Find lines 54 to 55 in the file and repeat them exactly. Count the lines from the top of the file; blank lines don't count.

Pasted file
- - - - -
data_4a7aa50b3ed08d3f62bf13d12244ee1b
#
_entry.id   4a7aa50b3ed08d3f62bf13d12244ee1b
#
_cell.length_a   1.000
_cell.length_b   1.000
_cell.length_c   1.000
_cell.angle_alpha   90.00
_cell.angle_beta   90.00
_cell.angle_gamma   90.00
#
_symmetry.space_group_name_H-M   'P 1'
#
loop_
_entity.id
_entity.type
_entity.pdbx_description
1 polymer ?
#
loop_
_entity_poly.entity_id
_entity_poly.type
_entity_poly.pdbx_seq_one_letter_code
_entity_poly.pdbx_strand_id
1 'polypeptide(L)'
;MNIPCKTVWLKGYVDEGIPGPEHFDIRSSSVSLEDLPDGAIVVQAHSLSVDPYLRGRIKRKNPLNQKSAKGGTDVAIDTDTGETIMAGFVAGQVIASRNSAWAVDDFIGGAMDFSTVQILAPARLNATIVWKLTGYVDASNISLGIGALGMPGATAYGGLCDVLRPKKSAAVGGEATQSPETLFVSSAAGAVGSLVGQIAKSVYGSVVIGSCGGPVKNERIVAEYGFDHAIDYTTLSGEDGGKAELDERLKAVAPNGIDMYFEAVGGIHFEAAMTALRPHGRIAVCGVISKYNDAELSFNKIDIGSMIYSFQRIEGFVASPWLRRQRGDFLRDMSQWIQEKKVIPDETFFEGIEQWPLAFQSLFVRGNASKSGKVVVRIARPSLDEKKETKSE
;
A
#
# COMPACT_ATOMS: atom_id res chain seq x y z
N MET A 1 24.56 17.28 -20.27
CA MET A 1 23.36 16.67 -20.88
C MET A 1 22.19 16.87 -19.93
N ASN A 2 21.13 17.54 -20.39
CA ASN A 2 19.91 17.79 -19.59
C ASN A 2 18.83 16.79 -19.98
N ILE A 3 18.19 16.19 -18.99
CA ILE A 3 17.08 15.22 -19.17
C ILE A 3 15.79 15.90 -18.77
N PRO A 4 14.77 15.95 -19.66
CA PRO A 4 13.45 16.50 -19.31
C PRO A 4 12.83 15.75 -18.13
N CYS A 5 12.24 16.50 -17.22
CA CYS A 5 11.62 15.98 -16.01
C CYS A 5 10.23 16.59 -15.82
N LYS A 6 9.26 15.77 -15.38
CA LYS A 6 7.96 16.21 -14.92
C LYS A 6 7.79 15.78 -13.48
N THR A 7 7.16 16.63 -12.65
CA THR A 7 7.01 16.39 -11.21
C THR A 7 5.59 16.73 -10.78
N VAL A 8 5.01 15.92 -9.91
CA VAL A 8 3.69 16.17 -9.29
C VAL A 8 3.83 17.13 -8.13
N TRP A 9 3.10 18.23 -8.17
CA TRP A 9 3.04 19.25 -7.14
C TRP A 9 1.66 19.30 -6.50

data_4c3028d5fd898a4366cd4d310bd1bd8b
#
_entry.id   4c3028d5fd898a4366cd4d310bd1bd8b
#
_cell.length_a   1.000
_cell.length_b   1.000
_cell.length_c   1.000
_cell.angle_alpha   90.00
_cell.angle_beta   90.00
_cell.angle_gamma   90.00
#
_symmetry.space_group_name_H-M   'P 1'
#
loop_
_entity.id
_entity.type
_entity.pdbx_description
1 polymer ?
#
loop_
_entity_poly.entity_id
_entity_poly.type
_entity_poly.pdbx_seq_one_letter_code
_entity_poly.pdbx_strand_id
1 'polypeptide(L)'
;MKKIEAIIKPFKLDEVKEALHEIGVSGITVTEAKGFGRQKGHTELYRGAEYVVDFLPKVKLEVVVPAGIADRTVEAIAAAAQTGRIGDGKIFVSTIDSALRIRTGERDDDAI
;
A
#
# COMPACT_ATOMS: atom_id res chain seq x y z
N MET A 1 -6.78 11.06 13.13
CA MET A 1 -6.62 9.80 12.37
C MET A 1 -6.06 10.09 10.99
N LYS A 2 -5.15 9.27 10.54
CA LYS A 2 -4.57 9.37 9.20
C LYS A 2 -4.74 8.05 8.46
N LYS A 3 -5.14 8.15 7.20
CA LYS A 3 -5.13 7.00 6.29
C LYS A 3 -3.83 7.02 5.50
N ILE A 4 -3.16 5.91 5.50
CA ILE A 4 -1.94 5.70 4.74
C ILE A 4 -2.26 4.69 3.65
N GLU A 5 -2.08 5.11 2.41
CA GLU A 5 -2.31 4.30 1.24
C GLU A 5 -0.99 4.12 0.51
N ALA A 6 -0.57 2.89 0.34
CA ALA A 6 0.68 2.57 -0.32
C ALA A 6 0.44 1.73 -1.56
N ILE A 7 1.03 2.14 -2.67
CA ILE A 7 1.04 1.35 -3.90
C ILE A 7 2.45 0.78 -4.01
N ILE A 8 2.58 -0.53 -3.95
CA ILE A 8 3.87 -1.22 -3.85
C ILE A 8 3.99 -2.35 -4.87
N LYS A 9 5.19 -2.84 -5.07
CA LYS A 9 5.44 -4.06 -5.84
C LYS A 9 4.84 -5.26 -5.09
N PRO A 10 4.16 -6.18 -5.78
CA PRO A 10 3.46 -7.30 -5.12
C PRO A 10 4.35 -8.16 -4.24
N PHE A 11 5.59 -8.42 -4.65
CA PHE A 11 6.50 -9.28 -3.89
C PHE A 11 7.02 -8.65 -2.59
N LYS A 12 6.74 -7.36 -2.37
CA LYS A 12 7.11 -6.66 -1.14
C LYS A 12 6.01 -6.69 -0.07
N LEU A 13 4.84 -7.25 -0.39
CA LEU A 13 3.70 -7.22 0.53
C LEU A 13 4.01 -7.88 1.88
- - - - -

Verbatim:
C VAL A 8 3.83 17.13 -8.13
N TRP A 9 3.10 18.23 -8.17